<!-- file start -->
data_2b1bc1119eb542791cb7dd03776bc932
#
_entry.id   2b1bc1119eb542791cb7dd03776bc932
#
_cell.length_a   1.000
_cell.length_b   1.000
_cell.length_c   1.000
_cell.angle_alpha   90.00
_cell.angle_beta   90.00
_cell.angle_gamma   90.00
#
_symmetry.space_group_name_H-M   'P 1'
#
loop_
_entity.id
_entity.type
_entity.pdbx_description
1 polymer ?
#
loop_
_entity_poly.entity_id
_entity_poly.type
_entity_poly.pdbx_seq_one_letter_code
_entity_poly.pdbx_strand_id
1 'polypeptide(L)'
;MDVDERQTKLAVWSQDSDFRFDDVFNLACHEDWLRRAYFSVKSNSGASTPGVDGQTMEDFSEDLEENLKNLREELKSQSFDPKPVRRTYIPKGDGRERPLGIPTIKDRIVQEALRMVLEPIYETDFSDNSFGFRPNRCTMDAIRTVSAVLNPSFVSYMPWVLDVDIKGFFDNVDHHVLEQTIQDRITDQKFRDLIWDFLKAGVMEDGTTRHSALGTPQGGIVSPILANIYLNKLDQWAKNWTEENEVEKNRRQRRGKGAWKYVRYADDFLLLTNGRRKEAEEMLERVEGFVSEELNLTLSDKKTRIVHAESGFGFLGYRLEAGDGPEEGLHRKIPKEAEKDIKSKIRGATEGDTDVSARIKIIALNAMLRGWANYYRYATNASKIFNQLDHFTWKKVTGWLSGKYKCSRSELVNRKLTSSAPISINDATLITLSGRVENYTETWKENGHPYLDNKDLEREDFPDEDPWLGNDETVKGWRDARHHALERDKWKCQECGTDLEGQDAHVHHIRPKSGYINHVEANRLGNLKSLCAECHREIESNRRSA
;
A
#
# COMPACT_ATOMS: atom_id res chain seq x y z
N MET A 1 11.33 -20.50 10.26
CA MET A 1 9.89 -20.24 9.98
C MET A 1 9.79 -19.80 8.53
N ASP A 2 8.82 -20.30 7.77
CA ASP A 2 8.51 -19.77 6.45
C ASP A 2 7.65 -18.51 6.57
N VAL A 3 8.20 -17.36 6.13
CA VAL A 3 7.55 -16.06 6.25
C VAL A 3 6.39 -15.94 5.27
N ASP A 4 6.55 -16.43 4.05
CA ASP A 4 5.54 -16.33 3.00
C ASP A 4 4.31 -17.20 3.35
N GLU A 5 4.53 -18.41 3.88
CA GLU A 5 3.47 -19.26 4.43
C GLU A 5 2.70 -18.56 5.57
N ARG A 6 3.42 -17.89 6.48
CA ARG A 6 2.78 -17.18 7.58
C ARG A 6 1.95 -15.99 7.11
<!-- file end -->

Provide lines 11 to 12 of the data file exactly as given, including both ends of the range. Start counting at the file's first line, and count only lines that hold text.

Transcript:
#
_symmetry.space_group_name_H-M   'P 1'